Skip to 0 minutes and 17 seconds So, there’s three OPP, SYM and AWL. So OPP what do you think? That is ‘opposite’, so maybe it is about antonym. Antonym, yeah, probably. Antonym and this is a ‘synonym’. Yeah this is a ‘synonym’. This is, let me guess, its ‘academic word list’, what do you think? Yeah ‘academic word list’. That should be that. Well I can guess two out of three. The first one is ‘opposite’, the second one is ‘synonyms’, the third one I can only have a wild guess like ‘academic writing learner’. Well this is quite interesting because the first one OPP might mean ‘opposite’ but a more formal dictionary might say ‘antonym’ so perhaps that’s because it’s a learners dictionary.
Skip to 0 minutes and 58 seconds SYN I guess means ‘synonym’ which has a similar meaning. AWL I guess is ‘academic word list’ which means its an academic word.
Why can't dictionaries just tell us what a word means?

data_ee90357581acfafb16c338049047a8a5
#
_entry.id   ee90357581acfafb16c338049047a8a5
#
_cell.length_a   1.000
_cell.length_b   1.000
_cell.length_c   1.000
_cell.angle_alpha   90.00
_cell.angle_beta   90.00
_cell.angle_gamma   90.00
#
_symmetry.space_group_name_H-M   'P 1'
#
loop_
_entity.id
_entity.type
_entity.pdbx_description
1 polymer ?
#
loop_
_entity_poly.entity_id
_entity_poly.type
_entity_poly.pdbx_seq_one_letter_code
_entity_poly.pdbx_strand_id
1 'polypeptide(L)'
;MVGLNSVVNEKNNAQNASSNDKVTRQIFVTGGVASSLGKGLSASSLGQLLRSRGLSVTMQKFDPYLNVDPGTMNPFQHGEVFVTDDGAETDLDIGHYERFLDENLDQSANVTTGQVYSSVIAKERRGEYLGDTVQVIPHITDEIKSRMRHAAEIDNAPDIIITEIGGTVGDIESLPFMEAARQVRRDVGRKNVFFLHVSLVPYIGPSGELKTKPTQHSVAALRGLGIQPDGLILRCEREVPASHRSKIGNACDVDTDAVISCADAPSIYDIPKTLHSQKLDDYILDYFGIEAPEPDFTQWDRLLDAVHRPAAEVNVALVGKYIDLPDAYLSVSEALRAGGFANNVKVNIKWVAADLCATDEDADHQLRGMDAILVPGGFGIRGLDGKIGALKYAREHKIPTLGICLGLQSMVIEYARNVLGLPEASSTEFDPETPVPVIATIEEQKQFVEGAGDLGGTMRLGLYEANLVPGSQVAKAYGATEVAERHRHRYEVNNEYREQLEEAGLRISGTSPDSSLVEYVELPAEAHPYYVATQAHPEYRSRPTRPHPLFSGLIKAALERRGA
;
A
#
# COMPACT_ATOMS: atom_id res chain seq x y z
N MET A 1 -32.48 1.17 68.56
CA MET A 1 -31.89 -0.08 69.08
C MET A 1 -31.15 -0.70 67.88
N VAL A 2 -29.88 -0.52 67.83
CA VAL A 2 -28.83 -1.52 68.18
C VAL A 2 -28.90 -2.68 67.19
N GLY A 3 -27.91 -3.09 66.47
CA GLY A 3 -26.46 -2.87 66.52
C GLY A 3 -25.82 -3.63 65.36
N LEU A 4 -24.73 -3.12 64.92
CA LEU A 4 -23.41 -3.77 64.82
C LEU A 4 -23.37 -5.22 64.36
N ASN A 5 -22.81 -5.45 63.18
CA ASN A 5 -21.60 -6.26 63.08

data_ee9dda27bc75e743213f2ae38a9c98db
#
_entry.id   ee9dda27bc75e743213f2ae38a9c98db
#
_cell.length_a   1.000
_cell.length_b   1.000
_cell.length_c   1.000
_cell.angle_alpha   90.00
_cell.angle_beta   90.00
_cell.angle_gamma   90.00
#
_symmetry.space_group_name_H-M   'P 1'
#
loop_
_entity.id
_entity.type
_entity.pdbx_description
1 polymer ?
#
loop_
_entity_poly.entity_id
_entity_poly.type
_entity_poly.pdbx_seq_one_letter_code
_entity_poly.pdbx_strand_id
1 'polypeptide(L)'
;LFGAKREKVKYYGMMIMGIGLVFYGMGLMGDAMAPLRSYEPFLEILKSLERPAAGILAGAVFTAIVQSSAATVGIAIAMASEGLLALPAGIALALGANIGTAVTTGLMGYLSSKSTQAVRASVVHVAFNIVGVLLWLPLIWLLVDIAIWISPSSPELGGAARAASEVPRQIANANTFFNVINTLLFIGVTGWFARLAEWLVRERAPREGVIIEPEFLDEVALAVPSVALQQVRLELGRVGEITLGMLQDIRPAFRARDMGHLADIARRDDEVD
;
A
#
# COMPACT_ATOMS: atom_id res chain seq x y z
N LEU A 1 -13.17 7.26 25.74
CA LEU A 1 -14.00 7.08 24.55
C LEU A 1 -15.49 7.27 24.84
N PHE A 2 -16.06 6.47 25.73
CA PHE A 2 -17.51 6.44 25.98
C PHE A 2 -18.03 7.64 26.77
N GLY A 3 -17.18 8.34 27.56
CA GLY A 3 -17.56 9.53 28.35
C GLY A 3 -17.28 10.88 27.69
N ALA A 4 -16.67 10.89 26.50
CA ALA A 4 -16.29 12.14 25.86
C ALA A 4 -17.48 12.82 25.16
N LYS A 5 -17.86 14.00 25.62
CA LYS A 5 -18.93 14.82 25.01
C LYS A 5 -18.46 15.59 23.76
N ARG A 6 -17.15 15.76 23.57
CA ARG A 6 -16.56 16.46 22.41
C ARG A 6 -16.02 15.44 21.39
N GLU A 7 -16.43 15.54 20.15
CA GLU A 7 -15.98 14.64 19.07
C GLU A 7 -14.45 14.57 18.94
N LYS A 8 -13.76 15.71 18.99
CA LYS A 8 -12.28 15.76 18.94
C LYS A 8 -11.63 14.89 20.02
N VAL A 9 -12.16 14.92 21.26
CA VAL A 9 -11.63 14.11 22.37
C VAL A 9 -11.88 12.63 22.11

Watch the video in which dictionary users try to explain the meaning of some of the information commonly found in dictionary entries.
How successful were they?
Dictionaries vary in the amount of information they provide about grammar and pronunciation. Some use abbreviations and codes to indicate a part of speech and grammar patterns and most use a form of the International Phonetic Alphabet (IPA) to show how words are pronounced.
In the video clips, it was clear that some people could interpret this information quite easily, while others couldn’t understand it at all.
Should we make the effort to learn the coding systems used by the dictionaries we refer to or is this no longer necessary since most dictionaries we use now are in digital form?
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